Abarim Publications' online Biblical Greek Dictionary
The noun δολος (dolos) broadly describes "any cunning contrivance for deceiving or catching" (in the elegant words of Liddell and Scott). Among the more famous such cunning contrivances mentioned in the Greek classics are the Trojan Horse and Penelope's burial shroud. Our noun δολος (dolos) was also the common word for fish bait (and see Matthew 26:4).
Our noun is ultimately part of a larger group of δελ- (del-) and δηλ- (del-) words, all having to do with bait, or more broadly, with the representation of something enticing, but fitted with a hook or snare — also see the noun σκανδαλον (skandalon), which appears to describe a lamp for night-fishing, a lamp specifically designed to trick fish into believing that some benevolent light-bringer is calling them out of the darkness for their pleasure and benefit.
There may even be relations with the Hebrew word דלת (delet), which described the curtain that covered the entrance to a tent — hence the Hebrew letter ד (d) or daleth and the Greek letter Δ (D) or delta.
Our noun δολος (dolos) became dolus in Latin, which is identical to (if not the very same as) the noun dolus, pain or grief, which obviously relates to the verb doleo, to hurt, and dolor, pain, hence the term dolorosa, of grief, and the name Dolores, meaning [Lady of] Sorrows. This latter set of words is thought to derive from the Proto-Indo-European root "delh-", meaning to hew or split.
And perhaps (as we here at Abarim Publications ever playfully surmise), this group of words also served as a catalyst in the formation of the word δελφαξ (delphax), pig, and ultimately, perhaps, αδελφος (adelphos), brother. This is not even all that far-fetched: the name Thomas means twin and relates to the verb τεμνω (temno), which means to cut or cleave, and is not at all dissimilar in meaning to "delh-", meaning to hew or split.
Our noun δολος (dolos), deception, bait or trick, is used 11 times in the New Testament, see full concordance, and from it come:
- Together with the particle of negation α (a), meaning not or without: the adjective αδολος (adolos), meaning without deceit, without trickery, or more elaborate: powerful or wise enough to direct or influence (or benefit from) other people without having to resort to trickery. This adjective occurs in 1 Peter 2:2 only.
- The adjective δολιος (dolios), meaning signified by trickery, descriptive of people who can only direct others by means of deceit rather than a mastery of how things work. This terrible word occurs in 2 Corinthians 11:13 only.
- The verb δολιοω (dolioo), meaning to act deceptively, to be deceitful (Romans 3:13 only).
- The verb δολοω (doloo), meaning to lure with bait or catch through trickery and deceit (2 Corinthians 4:2 only). In the classics this verb was also used to mean to disguise or to adulterate precious wine or incense with lesser imitations. Hence it could also be descriptive of dye or alloy.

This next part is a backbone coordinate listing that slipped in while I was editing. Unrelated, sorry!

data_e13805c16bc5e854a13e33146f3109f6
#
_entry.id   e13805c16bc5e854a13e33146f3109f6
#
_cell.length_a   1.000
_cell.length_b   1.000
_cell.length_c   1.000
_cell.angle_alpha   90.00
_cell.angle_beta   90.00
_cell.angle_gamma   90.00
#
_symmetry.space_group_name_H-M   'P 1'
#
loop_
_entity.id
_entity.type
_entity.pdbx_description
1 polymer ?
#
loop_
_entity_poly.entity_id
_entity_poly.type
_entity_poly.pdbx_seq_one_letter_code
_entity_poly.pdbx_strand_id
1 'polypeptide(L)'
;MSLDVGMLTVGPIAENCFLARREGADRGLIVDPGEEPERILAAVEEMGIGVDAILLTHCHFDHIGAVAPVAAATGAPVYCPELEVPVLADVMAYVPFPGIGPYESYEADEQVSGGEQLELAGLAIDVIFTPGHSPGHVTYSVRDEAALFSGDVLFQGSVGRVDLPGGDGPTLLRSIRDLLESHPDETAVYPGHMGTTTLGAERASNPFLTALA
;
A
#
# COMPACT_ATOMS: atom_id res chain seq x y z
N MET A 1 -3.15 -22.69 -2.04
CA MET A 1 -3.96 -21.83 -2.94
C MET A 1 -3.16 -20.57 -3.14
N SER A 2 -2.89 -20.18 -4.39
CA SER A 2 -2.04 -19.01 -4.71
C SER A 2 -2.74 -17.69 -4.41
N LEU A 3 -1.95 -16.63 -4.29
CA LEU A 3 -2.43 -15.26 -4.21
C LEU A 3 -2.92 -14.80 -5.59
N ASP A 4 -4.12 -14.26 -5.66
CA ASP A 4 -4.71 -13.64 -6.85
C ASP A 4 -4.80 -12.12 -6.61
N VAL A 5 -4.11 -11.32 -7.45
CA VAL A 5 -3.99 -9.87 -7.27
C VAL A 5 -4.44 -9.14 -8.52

The adjective δηλος (delos) means conspicuous, obvious, manifest, evident or clearly visible (hence Delos, the birthplace of Apollo and Artemis). It's thought to derive from the same ancient Proto-Indo-European root "dyew-", meaning heaven or sky, that also gave us several Indo-European terms for day, dawn, sky, sun, and even various deities (including the Latin words Dei, Deus, Zeus).
Curiously enough, the verb δηλεομαι (deleomai) means to hurt, damage or do mischief to. This verb is formally of unknown origin, and from it comes the noun δηλητηρ (deleter), meaning a destroyer (hence our English verb to delete). A common Hebrew verb that means to destroy is שדד (shadad), which appears to have resulted in the divine name Shaddai — Isaiah 13:6 reads: "Wail, for the day of YHWH is near! It will come as destruction (שד, shad) from Shaddai!"
Our adjective is used a mere 4 times in the New Testament, see full concordance, but from it derive:
- Again together with the particle of negation α (a), meaning not or without: the adjective αδηλος (adelos), meaning not obvious, not clearly seen or heard, and thus concealed of hidden (Luke 11:44 and 1 Corinthians 14:8 only). From this adjective in turn come:
- The noun αδηλοτης (adelotes), meaning uncertainty or concealedness. This word occurs in 1 Timothy 6:17 only, in the term "the uncertainty/invisibility of wealth," which appears to also reflect the knack of some to see opportunity for wealth where others see only junk.
- The curious adverb αδηλως (adelos), which occurs in 1 Corinthians 9:26 only and doesn't seem to exist anywhere else in Greek literature, and which Paul apparently used to mean invisibly. Paul describes a race of which the winner is obviously someone who is noticed by all to cross the finish first. Someone who finishes first but is seen by nobody, gets no prize.
- The verb δηλοω (deloo), meaning to make clearly evident or obviously manifest. This verb is used 7 times; see full concordance.
- Together with the preposition εκ (ek), meaning out: the adjective εκδηλος (ekdelos), meaning overly obvious, very clear (2 Timothy 3:9 only).
- Together with the preposition κατα (kata), meaning down from, down upon: the adjective καταδηλος (katadelos), meaning hitting-the-spot obvious (Hebrews 7:15 only).
- Together with the preposition προ (pro), meaning before or in front of: the adjective προδηλος (prodelos), meaning "obvious before all" or most obvious (1 Timothy 5:24 and 5:25 and Hebrews 7:14 only).